The Lord works in mysterious ways. It's a familiar old saying and possibly a cliche. But, man, is it ever accurate.

I lived in my parents' house until I was 26 years old. In the spring of 1992, I was feeling a little restless living in the back bedroom. One day, while watching TV with my parents in their family room, I got into a pretty heated argument with my dad. That is something that had NEVER happened before. I felt terrible and apologized.

But because of that confrontation, I decided it was time to move on and get a place of my own. And so I did.

I moved into that little apartment behind Wesleyan Park Plaza at the end of May in 1992 and a month later made one of the dumbest mistakes I'd ever made up to that point. One month after moving in, I went to Atlanta to visit some friends of mine for the weekend and when I came back, I realized I had left my front door unlocked. Fortunately--VERY fortunately--nothing had been stolen, but I sat on the bed and stewed about it for a good while.

You know, while I am more than ready to move away from my tiny apartment and into a house, I have to admit to being a little sentimental, due to all that happened to me while I was there.

For example, since I was a kid and started collecting souvenir pennants from the states I visited, I've always had the goal of visiting all 50 of them. Before 1992, I'd only visited 25. Since then, I've added 20.

Three of four surgeries I've undergone (two arthroscopic knee surgeries and Lasik eye surgery) occurred while I was there.

In 2005, I dressed for my dad's funeral in my bedroom and had no idea how I was feeling that day. My grandparents had all passed by that time, but this was the first really huge milestone death in my family. And the weirdness and newness of it all--that strange realization that my dad was actually gone--just felt so unusual. I sat on my bed for two hours just thinking about what an enormous change in my life that was going to be.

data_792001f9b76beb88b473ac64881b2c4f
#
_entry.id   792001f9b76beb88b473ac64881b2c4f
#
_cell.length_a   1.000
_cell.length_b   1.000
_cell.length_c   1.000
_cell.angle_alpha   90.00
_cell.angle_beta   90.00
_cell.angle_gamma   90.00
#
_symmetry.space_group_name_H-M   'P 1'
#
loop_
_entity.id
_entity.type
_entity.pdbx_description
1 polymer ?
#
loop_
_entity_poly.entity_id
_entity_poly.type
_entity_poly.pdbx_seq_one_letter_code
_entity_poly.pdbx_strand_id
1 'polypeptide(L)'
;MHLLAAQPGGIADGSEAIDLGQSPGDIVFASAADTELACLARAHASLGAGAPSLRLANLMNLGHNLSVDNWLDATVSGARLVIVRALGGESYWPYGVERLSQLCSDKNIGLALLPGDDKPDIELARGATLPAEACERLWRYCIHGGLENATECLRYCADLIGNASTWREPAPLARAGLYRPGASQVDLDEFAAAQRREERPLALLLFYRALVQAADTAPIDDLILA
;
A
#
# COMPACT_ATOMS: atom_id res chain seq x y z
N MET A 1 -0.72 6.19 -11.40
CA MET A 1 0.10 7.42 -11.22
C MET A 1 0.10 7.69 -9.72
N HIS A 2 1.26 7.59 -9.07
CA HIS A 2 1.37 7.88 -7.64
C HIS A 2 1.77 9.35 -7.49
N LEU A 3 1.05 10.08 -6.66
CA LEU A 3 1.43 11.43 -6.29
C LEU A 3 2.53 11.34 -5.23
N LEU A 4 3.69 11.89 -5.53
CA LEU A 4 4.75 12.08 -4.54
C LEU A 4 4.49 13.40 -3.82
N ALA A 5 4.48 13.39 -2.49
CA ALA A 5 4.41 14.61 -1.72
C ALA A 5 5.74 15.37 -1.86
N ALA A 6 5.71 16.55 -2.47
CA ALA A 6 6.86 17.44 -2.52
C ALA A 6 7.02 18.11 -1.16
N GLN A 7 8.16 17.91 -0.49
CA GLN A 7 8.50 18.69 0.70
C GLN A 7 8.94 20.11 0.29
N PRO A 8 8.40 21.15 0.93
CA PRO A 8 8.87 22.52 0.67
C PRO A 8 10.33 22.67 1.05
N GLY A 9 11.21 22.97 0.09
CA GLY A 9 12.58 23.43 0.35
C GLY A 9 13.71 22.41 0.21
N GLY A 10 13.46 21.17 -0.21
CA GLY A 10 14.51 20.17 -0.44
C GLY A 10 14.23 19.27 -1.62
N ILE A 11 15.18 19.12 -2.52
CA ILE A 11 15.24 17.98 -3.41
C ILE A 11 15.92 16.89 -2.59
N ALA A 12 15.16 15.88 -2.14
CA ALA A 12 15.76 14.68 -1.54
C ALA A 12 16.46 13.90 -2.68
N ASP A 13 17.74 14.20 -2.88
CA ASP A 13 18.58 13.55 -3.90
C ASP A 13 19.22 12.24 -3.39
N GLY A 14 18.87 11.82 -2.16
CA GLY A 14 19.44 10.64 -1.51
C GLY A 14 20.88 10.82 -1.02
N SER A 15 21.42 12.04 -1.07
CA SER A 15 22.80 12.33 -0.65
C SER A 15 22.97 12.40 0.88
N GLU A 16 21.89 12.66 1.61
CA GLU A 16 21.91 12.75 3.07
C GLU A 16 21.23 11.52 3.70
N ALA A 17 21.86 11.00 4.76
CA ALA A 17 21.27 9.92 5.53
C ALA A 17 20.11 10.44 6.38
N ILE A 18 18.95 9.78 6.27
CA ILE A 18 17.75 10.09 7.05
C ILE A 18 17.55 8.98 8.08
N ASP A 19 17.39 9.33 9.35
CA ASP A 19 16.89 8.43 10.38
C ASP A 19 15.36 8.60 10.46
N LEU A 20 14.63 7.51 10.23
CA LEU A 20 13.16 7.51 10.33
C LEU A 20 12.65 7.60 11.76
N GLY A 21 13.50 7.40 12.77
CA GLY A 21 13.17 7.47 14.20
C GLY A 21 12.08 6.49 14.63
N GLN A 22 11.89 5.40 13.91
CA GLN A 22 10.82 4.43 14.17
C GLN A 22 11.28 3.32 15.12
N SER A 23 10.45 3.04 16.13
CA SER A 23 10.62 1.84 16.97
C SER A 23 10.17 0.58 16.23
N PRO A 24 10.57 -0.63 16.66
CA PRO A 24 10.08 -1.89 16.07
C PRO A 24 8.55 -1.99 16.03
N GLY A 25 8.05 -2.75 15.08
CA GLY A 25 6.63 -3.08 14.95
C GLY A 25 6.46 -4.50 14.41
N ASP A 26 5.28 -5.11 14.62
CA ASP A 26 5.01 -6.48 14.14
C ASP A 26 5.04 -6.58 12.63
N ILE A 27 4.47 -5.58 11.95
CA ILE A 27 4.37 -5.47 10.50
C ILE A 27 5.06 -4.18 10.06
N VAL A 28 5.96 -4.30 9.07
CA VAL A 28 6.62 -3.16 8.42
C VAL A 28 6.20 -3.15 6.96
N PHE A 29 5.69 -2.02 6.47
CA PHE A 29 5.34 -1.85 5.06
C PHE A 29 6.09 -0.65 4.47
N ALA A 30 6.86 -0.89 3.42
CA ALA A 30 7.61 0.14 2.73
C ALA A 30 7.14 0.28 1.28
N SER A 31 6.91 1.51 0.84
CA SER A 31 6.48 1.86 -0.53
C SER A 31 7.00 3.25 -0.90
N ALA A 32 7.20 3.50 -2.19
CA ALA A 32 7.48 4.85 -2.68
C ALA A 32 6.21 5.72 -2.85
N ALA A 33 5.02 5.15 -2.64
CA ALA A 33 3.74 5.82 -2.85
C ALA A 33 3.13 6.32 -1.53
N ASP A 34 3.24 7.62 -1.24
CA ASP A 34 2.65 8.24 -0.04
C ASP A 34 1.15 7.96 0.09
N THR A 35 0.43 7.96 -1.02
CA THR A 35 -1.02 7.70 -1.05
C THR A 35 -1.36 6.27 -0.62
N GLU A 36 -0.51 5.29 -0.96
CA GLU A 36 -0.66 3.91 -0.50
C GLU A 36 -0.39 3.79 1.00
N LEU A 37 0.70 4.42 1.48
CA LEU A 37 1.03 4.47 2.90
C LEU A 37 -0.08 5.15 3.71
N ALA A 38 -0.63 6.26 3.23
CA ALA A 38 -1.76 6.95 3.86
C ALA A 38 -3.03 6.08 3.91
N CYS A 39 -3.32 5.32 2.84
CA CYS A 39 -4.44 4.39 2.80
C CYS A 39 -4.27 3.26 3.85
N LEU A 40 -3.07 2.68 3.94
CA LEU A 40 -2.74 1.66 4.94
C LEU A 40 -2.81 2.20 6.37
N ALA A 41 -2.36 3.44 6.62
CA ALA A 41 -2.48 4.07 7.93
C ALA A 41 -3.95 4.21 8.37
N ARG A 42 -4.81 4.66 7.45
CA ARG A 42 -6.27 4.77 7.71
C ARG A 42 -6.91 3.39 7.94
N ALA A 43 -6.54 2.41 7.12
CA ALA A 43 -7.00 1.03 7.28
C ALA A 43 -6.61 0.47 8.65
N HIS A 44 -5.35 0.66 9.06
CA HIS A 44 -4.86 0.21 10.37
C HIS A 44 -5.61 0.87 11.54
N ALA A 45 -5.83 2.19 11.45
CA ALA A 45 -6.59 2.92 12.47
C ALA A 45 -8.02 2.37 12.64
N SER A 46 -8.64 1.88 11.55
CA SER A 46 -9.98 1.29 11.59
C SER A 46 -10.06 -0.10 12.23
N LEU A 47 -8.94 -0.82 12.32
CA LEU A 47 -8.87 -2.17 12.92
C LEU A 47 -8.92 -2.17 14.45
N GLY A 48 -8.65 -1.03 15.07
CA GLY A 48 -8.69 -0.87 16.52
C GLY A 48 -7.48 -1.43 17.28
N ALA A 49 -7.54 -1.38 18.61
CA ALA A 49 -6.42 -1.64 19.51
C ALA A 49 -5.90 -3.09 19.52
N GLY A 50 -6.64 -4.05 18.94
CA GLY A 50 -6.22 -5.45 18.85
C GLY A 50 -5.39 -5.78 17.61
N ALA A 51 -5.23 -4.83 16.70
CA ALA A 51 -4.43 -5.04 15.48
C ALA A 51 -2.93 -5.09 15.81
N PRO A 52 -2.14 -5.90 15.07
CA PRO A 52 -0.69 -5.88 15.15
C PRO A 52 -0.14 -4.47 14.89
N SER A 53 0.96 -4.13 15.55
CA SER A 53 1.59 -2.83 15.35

I've been a hoarder in that apartment. That's right. It was an absolute junk heap at one time. It was awful. And then, one day, it hit me like a ton of bricks that this was no way to live and rectified the situation. Oh, I'm still a slob. But not to the degree I was. And I'll be even less of one when I move into the house.

I've experienced an enormous amount of personal growth and an awakening to who I really am and that's led me to develop more and more friendships in the last couple of years. I've made friends in the past 18 months who will be my friends until the day I die. It's an enormous blessing. And, in fact, one of those friends will be my roommate.

But with that awakening came the realization that it was time to quit "hiding." Oh, I wasn't a hermit. See, I was never much of a homebody and would always visit friends or family. It was always more interesting for me to go out and be out. And I enjoy my little road trips. But so often, they happen because I want to go somewhere and just enjoy being outside. I couldn't do that at the apartment because there was no yard. But, mainly, I felt like I was "protecting" myself. I no longer feel the need to do that.

You know, it's funny. Over the years, the times I felt MOST irritated by living in such a small space were the times I'd watch basketball or football on TV. Somehow it didn't feel right to watch games in such a small, cramped space. Now I won't have to.

Now, I won't have or NEED to do a LOT of things anymore.

There are many reasons why people move. For me, this is an important step in my continuing growth as this person who gets to inhabit this body.

I'm looking forward to seeing how "the other half" lives, so to speak.

It's time.

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